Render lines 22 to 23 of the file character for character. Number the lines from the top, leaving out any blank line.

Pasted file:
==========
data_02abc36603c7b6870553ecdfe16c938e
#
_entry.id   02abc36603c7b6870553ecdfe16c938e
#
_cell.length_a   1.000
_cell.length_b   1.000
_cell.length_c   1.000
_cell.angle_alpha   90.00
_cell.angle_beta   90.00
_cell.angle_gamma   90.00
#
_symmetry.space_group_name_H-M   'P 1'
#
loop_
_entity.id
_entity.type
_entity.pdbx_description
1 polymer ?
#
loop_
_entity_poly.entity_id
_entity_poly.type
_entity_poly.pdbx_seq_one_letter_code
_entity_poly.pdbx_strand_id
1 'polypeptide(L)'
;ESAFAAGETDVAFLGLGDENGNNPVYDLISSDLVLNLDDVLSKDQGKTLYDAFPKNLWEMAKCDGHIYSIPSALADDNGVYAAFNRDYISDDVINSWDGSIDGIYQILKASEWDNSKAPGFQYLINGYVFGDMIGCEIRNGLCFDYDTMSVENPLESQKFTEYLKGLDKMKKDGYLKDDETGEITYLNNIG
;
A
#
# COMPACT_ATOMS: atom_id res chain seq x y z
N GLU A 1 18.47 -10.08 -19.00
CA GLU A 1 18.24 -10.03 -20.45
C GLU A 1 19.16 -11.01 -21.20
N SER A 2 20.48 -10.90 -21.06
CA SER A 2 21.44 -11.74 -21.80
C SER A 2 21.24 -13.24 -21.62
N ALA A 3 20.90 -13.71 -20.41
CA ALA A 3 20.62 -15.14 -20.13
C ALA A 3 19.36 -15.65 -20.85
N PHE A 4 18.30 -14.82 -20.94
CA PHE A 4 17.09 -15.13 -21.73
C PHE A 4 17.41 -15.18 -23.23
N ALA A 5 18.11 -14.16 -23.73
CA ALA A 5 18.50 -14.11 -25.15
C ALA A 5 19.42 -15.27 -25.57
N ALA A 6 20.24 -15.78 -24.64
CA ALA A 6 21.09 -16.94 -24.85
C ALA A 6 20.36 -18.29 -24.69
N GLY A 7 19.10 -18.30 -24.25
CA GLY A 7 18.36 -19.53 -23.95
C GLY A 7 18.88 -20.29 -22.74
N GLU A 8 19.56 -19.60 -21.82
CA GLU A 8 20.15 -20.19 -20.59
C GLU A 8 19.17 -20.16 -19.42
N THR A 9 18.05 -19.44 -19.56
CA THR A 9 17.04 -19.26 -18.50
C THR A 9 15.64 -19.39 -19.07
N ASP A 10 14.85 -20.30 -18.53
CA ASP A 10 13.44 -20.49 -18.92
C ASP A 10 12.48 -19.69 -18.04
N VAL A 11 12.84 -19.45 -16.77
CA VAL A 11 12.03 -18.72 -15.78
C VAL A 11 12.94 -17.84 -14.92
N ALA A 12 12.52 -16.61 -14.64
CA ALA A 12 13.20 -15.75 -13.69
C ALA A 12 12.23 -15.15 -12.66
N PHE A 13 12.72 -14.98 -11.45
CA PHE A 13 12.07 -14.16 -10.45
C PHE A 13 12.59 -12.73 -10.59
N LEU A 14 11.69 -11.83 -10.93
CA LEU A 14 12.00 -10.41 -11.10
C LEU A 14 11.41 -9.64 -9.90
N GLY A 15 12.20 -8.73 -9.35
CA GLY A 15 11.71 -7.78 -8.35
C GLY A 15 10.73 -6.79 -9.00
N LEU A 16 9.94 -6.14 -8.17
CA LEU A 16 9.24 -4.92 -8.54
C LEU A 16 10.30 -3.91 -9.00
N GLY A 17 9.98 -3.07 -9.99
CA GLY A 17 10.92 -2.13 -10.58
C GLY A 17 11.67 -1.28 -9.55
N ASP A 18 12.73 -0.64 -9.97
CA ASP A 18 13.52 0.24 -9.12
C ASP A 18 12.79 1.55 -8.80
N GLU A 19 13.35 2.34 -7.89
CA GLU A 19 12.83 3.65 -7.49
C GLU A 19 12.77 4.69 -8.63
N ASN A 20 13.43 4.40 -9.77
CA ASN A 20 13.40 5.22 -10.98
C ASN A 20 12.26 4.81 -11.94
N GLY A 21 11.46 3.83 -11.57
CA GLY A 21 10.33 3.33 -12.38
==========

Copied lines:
_entity_poly.type
_entity_poly.pdbx_seq_one_letter_code